This opinion will be unpublished and
may not be cited except as provided by
Minn. Stat. § 480A.08, subd. 3 (2002).
STATE OF MINNESOTA
IN COURT OF APPEALS
State of Minnesota,
Filed November 2, 2004
in part, reversed in part, and remanded
Cass County District Court
File No. K7-02-1237
Mike Hatch, Attorney General, James B. Early, Assistant Attorney General, 1800 NCL Tower, 445 Minnesota Street, St. Paul, MN 55101-2134; and
Earl E. Maus, Cass County Attorney, Cass County Courthouse, 300 Minnesota Avenue, P.O. Box 3000, Walker, MN 56484-3000 (for respondent)
John M. Stuart, State Public Defender, Davi E. Axelson, Assistant State Public Defender, 2221 University Avenue Southeast, Suite 425, Minneapolis, MN 55414 (for appellant)
Considered and decided by Klaphake, Presiding Judge, Willis, Judge, and Hudson, Judge.
Appellant Leaha Harper-Jenkins appeals from her conviction for aiding and abetting second-degree intentional murder, arguing that the district court abused its discretion and denied her the constitutional right to present a defense when it ruled that certain hearsay statements were inadmissible. Appellant also contends that the district court improperly entered judgment on multiple convictions arising out of the same behavioral incident involving the same victim. Finally, appellant asserts that the district court improperly imposed an upward departure from the presumptive sentence in violation of the standard set forth in Blakely v. Washington, 124 S. Ct. 2531 (2004).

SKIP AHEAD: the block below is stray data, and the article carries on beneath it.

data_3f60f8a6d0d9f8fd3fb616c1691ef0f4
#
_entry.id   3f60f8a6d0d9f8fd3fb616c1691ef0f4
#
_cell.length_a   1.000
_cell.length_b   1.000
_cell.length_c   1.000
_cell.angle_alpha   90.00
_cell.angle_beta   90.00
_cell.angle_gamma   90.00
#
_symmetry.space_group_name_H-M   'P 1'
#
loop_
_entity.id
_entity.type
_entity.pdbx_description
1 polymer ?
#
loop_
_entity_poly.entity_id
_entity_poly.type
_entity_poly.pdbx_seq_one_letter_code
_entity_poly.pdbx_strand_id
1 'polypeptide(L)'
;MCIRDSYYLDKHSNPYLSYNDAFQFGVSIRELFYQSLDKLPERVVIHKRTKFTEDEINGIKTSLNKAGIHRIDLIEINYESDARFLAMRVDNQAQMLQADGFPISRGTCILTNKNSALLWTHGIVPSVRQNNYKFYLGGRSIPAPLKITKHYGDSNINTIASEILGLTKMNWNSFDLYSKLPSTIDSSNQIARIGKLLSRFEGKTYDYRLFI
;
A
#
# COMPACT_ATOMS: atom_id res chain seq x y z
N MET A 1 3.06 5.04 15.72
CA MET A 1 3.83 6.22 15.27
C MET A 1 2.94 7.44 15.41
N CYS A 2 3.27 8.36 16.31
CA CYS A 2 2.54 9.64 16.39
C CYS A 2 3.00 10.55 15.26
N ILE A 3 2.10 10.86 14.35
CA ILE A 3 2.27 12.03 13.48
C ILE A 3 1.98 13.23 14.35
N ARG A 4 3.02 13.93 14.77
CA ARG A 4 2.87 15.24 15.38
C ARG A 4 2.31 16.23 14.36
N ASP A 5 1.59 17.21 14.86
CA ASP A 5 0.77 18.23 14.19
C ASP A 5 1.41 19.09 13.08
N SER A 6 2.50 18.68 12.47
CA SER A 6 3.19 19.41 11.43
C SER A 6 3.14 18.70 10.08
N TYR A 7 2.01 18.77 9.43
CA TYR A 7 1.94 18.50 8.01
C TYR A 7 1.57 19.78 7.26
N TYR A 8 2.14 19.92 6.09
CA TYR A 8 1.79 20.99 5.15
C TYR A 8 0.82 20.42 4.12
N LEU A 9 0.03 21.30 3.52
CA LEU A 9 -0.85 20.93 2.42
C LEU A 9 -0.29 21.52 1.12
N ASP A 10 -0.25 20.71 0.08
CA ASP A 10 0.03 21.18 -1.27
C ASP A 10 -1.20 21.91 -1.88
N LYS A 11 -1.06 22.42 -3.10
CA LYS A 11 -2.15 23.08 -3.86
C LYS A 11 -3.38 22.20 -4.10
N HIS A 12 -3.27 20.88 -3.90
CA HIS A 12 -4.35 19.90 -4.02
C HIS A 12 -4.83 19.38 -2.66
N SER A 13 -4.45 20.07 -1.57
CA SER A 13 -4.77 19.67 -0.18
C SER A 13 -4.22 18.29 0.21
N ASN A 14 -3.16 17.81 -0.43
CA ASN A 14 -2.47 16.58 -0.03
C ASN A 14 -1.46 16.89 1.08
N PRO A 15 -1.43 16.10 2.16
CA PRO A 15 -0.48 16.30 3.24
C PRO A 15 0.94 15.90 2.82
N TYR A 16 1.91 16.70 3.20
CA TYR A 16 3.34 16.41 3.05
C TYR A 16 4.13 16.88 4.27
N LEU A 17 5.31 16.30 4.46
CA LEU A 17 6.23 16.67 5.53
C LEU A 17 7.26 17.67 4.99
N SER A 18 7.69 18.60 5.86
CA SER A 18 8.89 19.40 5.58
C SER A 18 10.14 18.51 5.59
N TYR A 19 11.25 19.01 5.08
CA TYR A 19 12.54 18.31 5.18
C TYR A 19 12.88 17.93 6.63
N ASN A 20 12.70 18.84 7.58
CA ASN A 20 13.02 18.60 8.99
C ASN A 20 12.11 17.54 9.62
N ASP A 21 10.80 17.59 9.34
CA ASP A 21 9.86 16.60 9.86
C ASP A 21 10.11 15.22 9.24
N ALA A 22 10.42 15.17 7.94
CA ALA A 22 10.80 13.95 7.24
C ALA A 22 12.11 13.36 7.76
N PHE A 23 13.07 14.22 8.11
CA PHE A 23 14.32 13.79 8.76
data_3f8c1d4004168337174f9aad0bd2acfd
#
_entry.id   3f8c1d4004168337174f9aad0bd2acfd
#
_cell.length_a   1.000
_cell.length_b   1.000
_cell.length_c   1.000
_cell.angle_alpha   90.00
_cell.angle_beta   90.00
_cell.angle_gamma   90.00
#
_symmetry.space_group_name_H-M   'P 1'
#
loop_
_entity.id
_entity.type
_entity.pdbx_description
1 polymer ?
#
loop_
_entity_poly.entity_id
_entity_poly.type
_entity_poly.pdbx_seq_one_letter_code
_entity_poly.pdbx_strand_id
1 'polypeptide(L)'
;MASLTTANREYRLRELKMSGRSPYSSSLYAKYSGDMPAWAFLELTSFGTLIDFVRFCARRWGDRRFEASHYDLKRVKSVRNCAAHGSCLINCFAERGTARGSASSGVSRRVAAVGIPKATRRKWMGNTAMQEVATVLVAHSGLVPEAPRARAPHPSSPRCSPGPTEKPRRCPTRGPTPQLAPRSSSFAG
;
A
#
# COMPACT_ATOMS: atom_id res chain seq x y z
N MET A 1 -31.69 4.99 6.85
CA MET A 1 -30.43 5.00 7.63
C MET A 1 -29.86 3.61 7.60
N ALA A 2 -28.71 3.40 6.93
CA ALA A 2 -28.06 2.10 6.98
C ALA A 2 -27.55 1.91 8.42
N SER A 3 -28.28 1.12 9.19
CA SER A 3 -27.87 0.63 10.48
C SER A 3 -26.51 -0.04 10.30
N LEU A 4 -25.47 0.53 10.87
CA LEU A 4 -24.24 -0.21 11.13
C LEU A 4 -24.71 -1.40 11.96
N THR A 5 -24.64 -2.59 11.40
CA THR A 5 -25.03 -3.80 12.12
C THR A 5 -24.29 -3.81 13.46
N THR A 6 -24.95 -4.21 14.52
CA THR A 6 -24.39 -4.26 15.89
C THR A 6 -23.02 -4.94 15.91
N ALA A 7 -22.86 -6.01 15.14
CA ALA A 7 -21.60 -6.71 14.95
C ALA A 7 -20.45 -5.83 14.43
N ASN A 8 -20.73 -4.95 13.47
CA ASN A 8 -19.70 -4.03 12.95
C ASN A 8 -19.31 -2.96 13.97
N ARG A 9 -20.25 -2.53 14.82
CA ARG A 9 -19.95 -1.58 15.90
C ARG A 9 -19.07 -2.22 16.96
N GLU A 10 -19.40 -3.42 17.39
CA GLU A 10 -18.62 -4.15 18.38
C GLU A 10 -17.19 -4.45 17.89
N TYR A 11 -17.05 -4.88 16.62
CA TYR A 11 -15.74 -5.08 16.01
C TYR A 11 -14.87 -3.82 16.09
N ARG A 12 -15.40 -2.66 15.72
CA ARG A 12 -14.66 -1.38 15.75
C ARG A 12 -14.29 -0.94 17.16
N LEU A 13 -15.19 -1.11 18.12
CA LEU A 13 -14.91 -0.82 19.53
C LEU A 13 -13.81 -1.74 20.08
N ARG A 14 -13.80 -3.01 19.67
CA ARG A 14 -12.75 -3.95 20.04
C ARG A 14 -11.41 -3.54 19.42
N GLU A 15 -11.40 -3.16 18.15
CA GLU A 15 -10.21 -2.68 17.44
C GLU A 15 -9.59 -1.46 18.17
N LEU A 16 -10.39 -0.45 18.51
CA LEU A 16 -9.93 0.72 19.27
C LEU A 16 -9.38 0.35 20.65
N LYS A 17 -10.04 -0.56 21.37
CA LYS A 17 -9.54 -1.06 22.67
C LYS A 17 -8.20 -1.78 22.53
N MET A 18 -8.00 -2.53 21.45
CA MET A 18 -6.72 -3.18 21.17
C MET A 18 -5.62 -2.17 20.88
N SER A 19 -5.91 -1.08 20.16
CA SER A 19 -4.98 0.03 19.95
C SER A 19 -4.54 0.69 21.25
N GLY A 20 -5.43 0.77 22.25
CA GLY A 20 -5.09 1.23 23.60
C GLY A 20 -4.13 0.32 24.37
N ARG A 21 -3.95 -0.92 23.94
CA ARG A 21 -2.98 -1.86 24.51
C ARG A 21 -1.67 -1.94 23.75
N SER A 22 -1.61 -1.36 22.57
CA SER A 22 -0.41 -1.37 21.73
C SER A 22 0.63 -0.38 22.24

Because the district court did not abuse its discretion by ruling that the hearsay testimony was inadmissible, we affirm appellant’s conviction for aiding and abetting second-degree intentional murder, but direct the district court to vacate any judgments of conviction beyond this charge. Because the district court imposed an upward departure from the presumptive sentence without a jury’s findings or admissions by appellant that support a departure, we reverse appellant’s sentence and remand for sentencing consistent with Blakely.
1. Hearsay Evidence
The right to present witnesses is constitutionally protected; nevertheless, the district court may enforce “established rules of procedure and evidence designed to assure both fairness and reliability in the ascertainment of guilt and innocence.” State v. Richards, 495 N.W.2d 187, 195 (Minn. 1992) (quoting Chambers v. Mississippi, 410 U.S. 284, 302, 93 S. Ct. 1038, 1049 (1973)). Even where a violation of a constitutional right is alleged, this court reviews the district court’s evidentiary rulings under an abuse of discretion standard. State v. Jackson, 655 N.W.2d 828, 832 (Minn. App. 2003), review denied (Minn. Apr. 15, 2003).